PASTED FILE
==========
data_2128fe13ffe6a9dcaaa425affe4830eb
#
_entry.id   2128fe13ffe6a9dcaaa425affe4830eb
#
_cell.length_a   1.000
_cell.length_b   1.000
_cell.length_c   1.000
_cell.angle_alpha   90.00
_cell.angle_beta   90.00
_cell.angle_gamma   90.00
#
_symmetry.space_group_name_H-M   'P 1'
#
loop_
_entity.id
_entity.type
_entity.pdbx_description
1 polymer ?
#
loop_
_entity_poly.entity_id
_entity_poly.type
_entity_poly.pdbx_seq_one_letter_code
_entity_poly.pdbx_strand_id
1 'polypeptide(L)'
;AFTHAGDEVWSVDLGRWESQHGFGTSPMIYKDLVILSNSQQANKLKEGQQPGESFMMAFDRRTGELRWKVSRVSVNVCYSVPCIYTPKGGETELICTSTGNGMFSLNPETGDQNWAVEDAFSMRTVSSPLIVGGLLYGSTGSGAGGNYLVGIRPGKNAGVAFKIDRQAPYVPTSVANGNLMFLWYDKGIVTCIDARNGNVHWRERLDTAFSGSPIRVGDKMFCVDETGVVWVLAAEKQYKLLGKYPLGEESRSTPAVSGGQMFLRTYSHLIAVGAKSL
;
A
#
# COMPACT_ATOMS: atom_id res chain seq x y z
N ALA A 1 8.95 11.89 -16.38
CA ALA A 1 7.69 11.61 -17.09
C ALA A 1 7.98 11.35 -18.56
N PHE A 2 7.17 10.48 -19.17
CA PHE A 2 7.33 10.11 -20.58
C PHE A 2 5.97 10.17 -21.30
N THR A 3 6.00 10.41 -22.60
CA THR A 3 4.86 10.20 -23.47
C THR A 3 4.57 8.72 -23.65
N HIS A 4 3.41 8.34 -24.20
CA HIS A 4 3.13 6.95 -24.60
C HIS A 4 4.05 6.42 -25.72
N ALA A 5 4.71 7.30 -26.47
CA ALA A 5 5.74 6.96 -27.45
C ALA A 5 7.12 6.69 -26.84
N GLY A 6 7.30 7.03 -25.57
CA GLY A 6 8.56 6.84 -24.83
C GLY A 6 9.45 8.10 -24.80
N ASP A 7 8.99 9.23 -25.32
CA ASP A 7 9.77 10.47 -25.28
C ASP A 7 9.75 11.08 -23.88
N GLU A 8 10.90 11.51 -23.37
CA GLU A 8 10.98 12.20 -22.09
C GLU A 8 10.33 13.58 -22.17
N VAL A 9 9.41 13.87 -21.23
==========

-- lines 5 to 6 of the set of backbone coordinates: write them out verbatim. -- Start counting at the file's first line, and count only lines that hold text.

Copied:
_cell.length_a   1.000
_cell.length_b   1.000